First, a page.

Why marketers should be responsive to national events

6 minute read

We can’t deny that national events mean big business for marketers; they prompt conversation and a story we’re all a part of – whether we like it or not. Last month we saw a huge amount of hype surrounding the birth of Prince George of Cambridge, from national (and international) news agencies, companies ‘jumping on the bandwagon’ and heck, even our friends and family were tweeting about it (I include myself in that group, I was hooked). With the hype having died down, it’s time to look at how and why businesses are responsive to these news stories in their marketing efforts.


Let’s start with an example: to the right of the page is a Warbutons advert released just after the news broke from Kensington Palace. Marketing Week deemed this as ‘bad’, but why? OK, it’s pun-tastic, but it’s engaging and still relevant to their brand. I rarely purchase Warbutons bread, yet when I was in Sainsbury’s recently I took notice of Warburtons and where their product range was. The power of clever marketing cannot be underestimated; this advert boosted my awareness of their company and all because they made reference to a news story that I was personally interested in.

Moving away from the royal baby, other examples to note have included Oreo’s reference to the Mars Rover landing, Nando’s making a light reference to Wimbledon (see below) and of course a select few who were allowed to get involved in the Olympics hype last year. You only need to look at the number of likes, comments and shares to see the kind of success Nando’s had with their simple post.


But how do you do it and get it right? I’m sure there’s an argument to say the examples given are from companies with a big budget and ad agency behind them, but it’s not about that, it’s about having a little imagination. It doesn’t matter how big or small your company is, recognising the topics we’re all talking about anyway adds personality to your brand and can generate a conversation with your customers. You might not be able to reach them in a formal capacity, but you could get to them by referring to a sporting event on your Facebook page in the way Nando’s did.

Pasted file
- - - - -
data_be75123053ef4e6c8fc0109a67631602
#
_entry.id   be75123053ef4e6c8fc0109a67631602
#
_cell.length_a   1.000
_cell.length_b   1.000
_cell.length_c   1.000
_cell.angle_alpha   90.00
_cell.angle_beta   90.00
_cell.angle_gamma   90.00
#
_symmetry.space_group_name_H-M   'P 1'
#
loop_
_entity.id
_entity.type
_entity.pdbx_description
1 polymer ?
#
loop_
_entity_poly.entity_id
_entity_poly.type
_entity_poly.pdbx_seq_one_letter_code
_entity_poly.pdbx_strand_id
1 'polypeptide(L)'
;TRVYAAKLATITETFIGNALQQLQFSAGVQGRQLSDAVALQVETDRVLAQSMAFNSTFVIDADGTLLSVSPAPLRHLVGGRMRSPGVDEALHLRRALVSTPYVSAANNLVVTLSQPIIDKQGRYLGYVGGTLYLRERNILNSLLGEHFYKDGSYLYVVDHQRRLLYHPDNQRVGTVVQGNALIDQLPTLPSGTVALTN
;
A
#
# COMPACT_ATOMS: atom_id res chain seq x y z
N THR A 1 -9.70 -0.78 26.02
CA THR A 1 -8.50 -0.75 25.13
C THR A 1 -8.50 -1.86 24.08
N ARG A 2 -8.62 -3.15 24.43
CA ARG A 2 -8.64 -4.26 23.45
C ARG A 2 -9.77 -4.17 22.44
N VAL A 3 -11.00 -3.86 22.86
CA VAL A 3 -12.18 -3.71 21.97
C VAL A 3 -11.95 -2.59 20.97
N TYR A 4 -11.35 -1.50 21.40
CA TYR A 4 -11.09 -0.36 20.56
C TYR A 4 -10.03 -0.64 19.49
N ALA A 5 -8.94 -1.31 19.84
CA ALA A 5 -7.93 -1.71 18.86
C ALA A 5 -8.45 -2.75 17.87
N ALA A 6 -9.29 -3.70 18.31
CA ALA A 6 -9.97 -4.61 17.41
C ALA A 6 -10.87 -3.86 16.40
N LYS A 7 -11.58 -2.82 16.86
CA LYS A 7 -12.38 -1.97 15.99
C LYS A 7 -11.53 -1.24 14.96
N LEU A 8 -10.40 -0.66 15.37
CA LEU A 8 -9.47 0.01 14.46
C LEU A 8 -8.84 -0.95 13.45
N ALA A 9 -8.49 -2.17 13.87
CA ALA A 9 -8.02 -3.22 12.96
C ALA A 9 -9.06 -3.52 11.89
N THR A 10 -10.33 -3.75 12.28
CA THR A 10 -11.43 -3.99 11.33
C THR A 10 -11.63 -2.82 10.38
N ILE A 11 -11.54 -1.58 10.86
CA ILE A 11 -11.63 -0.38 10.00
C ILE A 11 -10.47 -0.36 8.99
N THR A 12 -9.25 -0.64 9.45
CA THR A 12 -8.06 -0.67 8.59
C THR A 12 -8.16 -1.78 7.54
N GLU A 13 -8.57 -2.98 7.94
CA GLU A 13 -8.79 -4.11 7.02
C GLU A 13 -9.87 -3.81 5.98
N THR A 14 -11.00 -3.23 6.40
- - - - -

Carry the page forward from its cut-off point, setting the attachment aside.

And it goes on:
To get started, here are some top tips to responding to those all-important national events:

Keep an eye on the news – you’ll need to be quick with your responses. Making reference to Wimbledon a week after the tournament had finished wouldn’t have worked; you want to be involved in the story from the get-go. Back in November 2011 I wrote a post about a social media story covering Shippam’s Paste. I prioritised the post and got it live the day it was trending on Twitter. We saw a heap of traffic and retweets, and all because we were quick while the story was ‘hot’. I’d highly recommend Twitter for keeping yourself up to date on the news.

This is a difficult one, but make sure it’s relevant to your brand. Some of the criticism surrounding the royal baby press was that companies had simply jumped on the bandwagon, forgetting their brand and if there was actually a fit. Warburton’s worked well because the pun referenced their product, as an example.

signupto-halloweenKeep it simple. Subtle references will help with ensuring it’s in keeping with your overall brand, but will help with that personal touch to your efforts. In the past we’ve themed our monthly newsletters to seasons; here’s an example email header recognising Halloween (the email send date was the 30th October).

Pick your story carefully. The last thing you want is to pick something that is wrapped in controversy and trouble, bringing your brand down with it. Earlier this year Tesco, already caught up in the horse meat scandal, found themselves in hot water with a ‘time to hit the hay’ reference in a late night tweet. Oops.

Have fun with it! Marketing your products and services doesn’t have to be so serious, so make light of it and see what happens. Your customers are far more likely to engage with you if they can feel a personality behind the offering.

While there will always be questions as to the relevance of including news stories within a company’s marketing activities, marketing by its very nature is about communicating the value of a product or service to a potential customer. What better way to do it then by mentioning stories their customers are already reading in the news, or talking about with their friends? Do you agree or disagree? I’d love to hear your thoughts on this subject.